Chairs of the Twentieth Century

I am fascinated by the idea of the renaissance man. The kind of person who can do anything. Michaelangelo, who started of as a painter but branched into architecture, sculpture, poetry and architecture. Leonardo Da Vinci, the painter of the worlds most famous painting, the Mona Lisa, was sought after as a war strategist, designer of things ahead of his time like parachutes, diving boats and explosive devices, to name but a few.

In our time with major technological advances on every front it is difficult to be the best in your own field, let alone other fields of expertise. It is hart warming to still find such people. In architects I found some modern renaissance men. Especially in the field of furniture design.

Chairs is one of the most essential of household and interior decorating furniture. The end of the nineteenth century saw a big change in how people saw their surroundings. Changes in social structure caused people to discover their own worth and allowed people of all social levels to surround themselves with beautiful things. The industrial revolution with mass production made costs of many products come down. New technology made designs possible that were previously not even draemt of. All this caused an explosion of design in chairs.

The first development in chair design came from the father of the Arts and Crafts movement, William Morris. Morris was a designer, artist, poet and novelist. His life motto was that one should surround yourself with objects that is both useful and beautiful. The arts and Crafts movement emphasized the use of handcraft and material of high quality.


The Spinners chair or ‘tub chair’ was handmade and decorated by hand and demonstrated Morris’s ideas.


The turn of the century made people aware of the dawn of a new era. The  Art Nouveau and Art deco styles came into being. Art Nouveau was a florid style with organic appearance and flowing lines. Every country had its own name for their form of Art Nouveau. In Spain it was called modernism.

Antonio Gaudi was an architect in Barcelona. He designed unique buildings in the Catalan Modernism style. Old fashioned furniture looked odd in these organic styled buildings which forced him to design his ownfurniture.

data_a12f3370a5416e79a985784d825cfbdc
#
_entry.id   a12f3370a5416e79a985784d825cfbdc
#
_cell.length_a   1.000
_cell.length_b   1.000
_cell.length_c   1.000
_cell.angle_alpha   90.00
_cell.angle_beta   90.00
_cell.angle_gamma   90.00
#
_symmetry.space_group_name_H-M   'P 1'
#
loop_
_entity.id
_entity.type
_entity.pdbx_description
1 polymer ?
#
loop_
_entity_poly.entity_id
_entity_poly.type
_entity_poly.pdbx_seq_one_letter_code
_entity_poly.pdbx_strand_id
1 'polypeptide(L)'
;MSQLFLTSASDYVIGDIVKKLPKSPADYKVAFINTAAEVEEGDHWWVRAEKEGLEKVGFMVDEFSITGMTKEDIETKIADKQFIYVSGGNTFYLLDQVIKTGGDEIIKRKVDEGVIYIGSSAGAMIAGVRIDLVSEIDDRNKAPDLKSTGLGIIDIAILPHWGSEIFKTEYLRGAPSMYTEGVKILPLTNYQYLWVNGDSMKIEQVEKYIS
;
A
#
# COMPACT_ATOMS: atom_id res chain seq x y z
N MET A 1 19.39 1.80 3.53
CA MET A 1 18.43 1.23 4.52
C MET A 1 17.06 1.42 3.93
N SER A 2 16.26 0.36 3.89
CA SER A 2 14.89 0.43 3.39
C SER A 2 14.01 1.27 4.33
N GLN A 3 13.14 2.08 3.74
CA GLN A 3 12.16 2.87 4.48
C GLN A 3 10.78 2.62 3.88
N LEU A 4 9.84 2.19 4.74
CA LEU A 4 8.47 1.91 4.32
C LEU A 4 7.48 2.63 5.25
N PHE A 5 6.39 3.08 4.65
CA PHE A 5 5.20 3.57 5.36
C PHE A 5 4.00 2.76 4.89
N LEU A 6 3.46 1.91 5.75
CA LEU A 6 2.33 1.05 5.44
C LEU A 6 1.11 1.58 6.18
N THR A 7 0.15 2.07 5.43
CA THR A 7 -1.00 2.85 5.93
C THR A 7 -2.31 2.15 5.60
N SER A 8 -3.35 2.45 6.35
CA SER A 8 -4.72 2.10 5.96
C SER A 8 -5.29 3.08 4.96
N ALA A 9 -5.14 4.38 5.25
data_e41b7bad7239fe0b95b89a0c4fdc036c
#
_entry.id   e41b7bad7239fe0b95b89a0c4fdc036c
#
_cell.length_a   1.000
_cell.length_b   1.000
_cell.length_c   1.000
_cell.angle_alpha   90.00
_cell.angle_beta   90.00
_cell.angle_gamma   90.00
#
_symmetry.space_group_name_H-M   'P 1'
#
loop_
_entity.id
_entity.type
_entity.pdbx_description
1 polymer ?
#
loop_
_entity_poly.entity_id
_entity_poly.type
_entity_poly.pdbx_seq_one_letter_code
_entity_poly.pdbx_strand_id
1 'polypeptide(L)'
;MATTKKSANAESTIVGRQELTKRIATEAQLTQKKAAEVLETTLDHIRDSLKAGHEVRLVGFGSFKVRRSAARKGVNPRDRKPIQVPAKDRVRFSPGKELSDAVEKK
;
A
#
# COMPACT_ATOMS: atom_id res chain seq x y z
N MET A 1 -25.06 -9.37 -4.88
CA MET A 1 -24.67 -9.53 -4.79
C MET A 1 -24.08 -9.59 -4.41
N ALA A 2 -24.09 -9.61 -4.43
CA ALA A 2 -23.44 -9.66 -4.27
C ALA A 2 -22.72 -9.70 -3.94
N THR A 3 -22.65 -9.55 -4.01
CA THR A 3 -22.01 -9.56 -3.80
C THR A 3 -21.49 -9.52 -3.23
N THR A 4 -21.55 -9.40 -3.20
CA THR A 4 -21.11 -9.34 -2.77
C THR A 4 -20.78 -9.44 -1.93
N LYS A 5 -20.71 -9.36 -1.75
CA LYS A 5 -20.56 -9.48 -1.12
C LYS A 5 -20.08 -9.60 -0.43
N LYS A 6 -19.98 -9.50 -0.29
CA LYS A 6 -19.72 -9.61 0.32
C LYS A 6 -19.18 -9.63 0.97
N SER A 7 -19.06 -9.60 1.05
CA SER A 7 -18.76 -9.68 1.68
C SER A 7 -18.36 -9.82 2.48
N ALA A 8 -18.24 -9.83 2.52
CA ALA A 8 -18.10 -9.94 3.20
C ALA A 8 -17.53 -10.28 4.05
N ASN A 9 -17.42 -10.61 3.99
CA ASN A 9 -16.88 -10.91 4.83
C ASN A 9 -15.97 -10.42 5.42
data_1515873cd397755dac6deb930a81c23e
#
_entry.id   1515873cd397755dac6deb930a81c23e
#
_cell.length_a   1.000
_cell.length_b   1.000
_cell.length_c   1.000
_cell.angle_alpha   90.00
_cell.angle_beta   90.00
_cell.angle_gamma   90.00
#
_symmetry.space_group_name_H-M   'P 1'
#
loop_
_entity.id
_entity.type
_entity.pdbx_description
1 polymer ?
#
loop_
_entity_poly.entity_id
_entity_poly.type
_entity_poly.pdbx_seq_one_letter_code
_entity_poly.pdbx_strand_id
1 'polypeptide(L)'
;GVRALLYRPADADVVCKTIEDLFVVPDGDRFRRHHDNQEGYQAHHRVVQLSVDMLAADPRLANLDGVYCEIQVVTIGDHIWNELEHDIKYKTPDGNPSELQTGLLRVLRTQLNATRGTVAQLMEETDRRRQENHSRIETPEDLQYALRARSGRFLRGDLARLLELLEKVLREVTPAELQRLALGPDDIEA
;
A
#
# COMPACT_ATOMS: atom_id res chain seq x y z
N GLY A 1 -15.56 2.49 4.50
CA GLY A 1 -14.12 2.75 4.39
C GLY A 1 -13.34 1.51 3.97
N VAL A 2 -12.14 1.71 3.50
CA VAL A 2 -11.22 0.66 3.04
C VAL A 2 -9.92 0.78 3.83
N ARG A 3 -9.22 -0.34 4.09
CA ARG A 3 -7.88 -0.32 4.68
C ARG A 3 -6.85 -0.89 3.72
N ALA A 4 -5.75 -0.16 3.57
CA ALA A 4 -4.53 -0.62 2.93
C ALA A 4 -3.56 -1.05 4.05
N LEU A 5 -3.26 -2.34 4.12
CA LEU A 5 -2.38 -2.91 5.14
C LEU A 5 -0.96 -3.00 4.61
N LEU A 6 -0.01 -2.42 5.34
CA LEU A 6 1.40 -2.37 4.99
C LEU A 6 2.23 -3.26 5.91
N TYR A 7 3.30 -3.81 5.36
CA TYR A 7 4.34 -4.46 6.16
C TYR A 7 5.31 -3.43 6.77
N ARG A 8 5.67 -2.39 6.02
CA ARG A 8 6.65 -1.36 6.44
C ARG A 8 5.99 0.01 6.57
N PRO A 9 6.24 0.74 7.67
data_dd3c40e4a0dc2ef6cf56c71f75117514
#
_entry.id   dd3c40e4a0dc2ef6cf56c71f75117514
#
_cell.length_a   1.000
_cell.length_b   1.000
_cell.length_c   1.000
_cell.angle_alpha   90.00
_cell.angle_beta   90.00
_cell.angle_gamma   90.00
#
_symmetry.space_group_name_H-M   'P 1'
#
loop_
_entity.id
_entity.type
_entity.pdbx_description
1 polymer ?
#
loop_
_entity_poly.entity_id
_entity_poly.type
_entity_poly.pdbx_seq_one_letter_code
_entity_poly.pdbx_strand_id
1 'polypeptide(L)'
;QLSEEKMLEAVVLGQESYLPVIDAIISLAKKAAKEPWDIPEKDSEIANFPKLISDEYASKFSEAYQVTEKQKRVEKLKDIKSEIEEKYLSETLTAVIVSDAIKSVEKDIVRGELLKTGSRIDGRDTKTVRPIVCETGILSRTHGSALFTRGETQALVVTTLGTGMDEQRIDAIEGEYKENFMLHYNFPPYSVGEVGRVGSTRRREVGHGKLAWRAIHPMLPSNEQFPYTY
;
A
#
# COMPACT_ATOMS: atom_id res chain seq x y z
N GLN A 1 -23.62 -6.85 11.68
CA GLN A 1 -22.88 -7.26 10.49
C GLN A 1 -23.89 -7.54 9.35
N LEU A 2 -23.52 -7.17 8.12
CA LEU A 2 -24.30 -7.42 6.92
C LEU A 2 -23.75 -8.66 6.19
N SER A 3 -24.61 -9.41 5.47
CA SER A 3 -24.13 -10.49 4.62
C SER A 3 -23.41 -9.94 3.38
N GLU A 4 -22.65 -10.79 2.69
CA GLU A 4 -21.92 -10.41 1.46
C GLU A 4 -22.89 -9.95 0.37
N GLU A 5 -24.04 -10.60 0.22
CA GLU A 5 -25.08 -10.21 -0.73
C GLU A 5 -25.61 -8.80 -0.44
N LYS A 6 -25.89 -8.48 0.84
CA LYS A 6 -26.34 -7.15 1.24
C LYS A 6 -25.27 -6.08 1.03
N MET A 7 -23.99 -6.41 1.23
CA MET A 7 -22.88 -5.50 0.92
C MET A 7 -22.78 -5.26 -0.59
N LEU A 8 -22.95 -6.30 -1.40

On the forefront of Viennese Jungenstijl was professor of architecture Otto Wagner. The simplicity of his designs was revolutionary.




The idea to design furniture to complement your architecture became a trend with innovative architects of the Twentieth century.

Mies van der Rohe with his modern buildings consisting of expanses of glass, marble and metals, designed chrome and leather masterpieces to furnish his buildings. They are still seen as masterpieces today. His two well known remarks is well demonstrated in the furniture: “Less is more” (with simple lines but well designed)  and “God is in the details” (good quality materials and perfectly  finished).

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The architect Le Corbusier had the same problem with furniture not fitting into his modern buildings. His furniture is highly sought after today and original pieces can fetch the same prices as art masterpieces on international auctions.


Scottish designer Rene Macintosh had a range of chairs with dramatic appearance. Celtic and Japanese influences played a major role in his development as artist and is reflected in his chairs.

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The American architect Frank Lloyd Wright, known for iconic houses like Falling Water, complemented his buildings with his own unique style of furniture as well.


Scandinavian design is known world wide for its simplicity, style and craftsmanship. Alvar Aalto, Finish architect started of as furniture designer and branched into architecture later in life.


The iconic harp chair of 1968 is another timeless Scandinavian chair, by Jørgen Høvelskov. The design is based on a Viking ship.


But good design is more than expensive furniture of the best materials available. Real good design is often the well designed chair with simple lines and can easily mass produced. It should be sturdy, strong and stackable, like Robin Day’s 1962 chair that we often see in town halls, schools or restaurants. After half a century they are still popular and comfortable.


Even our contemporary architects like Frank O. Gehry makes time to play at furniture designer. His ” Wiggle chair” is made of corrugated cardboard glued together. It might be tong in cheek and may not be the iconic chairs of Mies van der Rohe, but it is still good original design.


How do you select chairs over a time peried of more than a century to write about. Every new material on the market had the spin off of new furniture design. Every designer has his/her own idea on how a chair should look like. It is a stimulating and entertaining subject to read about. I added drawings of a few more of my personal favourites. I hope it will stimulate to read more on this fascinating subject.



2 thoughts on “Chairs of the Twentieth Century”

  1. My vriend. Jy het ‘n lang pad gekom, en dit met vrug voltooi, tot hier toe. Die horison roep verder; nog sovele ander dinge en belewenisse om ook in die knapsak te sit ter nagedagtenis en viering van jou kleurvolle lewe.

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